At Durham Cathedral, a similarly jewel-encrusted gold cross was found in St. Cuthbert’s grave in 1827. Is this the missing part of the Scottish Crown Jewels?

Richard III wasn’t the only dog to be given a bad name….

We all know how Richard III’s reputation has been besmirched over the centuries. He was turned into a monster because the likes of More and Shakespeare pandered to the Tudors’ need to justify their seizure of the throne. Thus he became a creature of misshapen body and mind, capable of putting his own child nephews to death, and disposing of righteous opponents who only stood up for the truth.

Hmm, yes. Well, in this present day and age, people are becoming more enlightened about Richard, who has an army of supporters prepared to stand up and be counted on his behalf.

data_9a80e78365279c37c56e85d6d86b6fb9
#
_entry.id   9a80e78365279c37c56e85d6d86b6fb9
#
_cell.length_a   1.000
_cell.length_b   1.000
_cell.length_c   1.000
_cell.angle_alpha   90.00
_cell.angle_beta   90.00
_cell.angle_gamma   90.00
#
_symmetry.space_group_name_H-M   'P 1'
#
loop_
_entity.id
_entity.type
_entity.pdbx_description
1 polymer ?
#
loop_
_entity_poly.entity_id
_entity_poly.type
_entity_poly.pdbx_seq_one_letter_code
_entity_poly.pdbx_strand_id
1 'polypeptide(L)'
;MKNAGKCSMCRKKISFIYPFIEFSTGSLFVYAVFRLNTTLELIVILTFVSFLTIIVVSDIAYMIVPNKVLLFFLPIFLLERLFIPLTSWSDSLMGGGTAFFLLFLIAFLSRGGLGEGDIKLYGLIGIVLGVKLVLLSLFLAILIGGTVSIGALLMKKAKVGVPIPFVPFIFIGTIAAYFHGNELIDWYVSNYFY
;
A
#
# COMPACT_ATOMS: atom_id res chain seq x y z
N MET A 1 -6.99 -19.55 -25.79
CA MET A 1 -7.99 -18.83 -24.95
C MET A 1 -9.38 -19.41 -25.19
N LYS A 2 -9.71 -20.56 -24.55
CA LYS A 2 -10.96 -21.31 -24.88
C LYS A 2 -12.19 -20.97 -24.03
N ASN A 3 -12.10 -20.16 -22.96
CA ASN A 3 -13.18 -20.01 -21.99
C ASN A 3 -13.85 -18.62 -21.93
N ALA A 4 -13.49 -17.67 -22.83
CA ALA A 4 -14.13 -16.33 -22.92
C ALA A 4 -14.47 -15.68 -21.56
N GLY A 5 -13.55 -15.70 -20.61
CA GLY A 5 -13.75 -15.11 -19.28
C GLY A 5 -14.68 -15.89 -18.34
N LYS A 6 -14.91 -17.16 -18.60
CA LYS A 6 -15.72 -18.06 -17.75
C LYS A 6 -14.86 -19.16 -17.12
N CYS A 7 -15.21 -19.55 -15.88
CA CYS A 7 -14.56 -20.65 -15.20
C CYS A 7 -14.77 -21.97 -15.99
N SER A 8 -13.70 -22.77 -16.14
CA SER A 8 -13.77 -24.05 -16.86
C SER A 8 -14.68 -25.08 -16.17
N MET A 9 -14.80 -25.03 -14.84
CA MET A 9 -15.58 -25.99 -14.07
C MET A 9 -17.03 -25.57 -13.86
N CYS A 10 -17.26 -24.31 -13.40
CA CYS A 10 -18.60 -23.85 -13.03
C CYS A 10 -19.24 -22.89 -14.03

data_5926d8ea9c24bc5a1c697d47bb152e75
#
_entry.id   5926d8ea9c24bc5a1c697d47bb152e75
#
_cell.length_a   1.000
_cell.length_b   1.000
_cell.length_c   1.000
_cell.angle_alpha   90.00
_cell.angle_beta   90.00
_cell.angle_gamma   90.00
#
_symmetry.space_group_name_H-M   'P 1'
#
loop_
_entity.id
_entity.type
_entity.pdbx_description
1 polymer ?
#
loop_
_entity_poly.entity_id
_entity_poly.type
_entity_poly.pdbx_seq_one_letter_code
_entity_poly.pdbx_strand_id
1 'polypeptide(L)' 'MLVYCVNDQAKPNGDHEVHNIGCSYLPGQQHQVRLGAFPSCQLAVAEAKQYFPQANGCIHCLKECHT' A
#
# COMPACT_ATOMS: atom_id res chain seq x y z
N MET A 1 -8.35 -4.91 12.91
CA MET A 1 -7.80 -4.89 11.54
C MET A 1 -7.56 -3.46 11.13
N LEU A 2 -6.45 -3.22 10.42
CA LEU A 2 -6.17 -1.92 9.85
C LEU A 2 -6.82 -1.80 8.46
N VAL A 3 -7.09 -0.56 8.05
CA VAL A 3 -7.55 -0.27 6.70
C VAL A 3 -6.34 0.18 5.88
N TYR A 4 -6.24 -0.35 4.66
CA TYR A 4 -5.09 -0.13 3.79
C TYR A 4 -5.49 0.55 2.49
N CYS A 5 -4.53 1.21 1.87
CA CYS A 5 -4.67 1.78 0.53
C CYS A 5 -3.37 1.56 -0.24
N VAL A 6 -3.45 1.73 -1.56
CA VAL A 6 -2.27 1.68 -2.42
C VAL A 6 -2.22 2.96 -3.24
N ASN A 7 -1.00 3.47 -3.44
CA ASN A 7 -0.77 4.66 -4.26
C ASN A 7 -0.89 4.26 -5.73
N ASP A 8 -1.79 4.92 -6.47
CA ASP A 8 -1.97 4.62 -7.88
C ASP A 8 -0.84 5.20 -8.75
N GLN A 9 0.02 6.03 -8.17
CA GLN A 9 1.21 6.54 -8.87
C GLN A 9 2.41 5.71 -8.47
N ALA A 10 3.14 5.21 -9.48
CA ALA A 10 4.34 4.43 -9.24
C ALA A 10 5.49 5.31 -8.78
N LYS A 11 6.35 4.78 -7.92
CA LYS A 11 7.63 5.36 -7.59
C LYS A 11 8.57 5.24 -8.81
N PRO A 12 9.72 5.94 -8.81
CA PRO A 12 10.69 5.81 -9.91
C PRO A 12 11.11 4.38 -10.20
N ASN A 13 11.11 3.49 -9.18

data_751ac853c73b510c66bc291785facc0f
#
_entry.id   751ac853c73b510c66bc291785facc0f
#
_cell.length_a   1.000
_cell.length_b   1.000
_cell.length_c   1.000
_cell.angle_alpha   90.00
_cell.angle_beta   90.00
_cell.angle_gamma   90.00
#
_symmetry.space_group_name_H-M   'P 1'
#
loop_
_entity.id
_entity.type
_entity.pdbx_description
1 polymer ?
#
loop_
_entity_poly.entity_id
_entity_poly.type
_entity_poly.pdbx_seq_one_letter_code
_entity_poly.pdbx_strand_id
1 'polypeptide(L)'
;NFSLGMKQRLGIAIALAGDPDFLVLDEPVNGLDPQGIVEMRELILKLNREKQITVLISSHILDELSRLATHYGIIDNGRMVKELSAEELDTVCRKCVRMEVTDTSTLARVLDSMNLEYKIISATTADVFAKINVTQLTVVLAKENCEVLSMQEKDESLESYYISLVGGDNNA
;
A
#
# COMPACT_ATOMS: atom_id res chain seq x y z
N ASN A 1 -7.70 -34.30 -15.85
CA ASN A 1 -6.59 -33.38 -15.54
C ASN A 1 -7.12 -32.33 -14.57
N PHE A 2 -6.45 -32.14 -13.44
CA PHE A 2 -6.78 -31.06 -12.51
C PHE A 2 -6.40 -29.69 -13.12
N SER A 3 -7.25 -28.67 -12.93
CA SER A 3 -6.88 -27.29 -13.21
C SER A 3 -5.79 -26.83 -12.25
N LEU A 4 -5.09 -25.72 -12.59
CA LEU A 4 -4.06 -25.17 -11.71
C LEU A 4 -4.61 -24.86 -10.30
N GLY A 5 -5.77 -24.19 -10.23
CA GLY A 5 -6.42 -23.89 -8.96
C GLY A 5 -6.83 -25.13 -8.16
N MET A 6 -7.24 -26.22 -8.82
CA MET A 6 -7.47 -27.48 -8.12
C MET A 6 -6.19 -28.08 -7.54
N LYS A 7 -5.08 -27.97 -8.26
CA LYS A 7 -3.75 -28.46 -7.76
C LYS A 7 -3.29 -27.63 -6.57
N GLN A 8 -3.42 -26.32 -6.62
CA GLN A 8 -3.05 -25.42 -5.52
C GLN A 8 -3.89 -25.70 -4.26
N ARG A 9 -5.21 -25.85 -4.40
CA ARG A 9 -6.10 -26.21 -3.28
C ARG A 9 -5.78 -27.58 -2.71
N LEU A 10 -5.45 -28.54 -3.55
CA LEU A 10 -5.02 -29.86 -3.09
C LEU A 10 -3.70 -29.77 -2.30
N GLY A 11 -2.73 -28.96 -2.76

King John is another monarch with a bad reputation, although in his case it is more deserved, I think. Yet something that first happened in his reign has come down in history as being the work of a 14th-century nobleman, John Holand, 1st Duke of Exeter, half-brother of King Richard II. What was this horrible crime? The instigation of the bloody sport of bull-running in the Lincolnshire town of Stamford.

Stamford 2015

Bull-running was a St Brice’s Day (13th November) fixture in the town for centuries, although it has disappeared now, ending up as a colourful nod toward something akin to a carnival.

Records state quite categorically, that it originated in the 12th century, in the time of King John. So how did King Richard II’s 14th-century half-brother get the blame? Simply because John Holand is another bogeyman. It is almost a tradition to point accusing fingers at him and denigrate him, à la Richard III. If there is a connection between John Holand and Stamford, it appears to be the burial of his parents at Greyfriars, i.e. Princess Joan of Kent and Sir Thomas Holand, 1st Earl of Kent.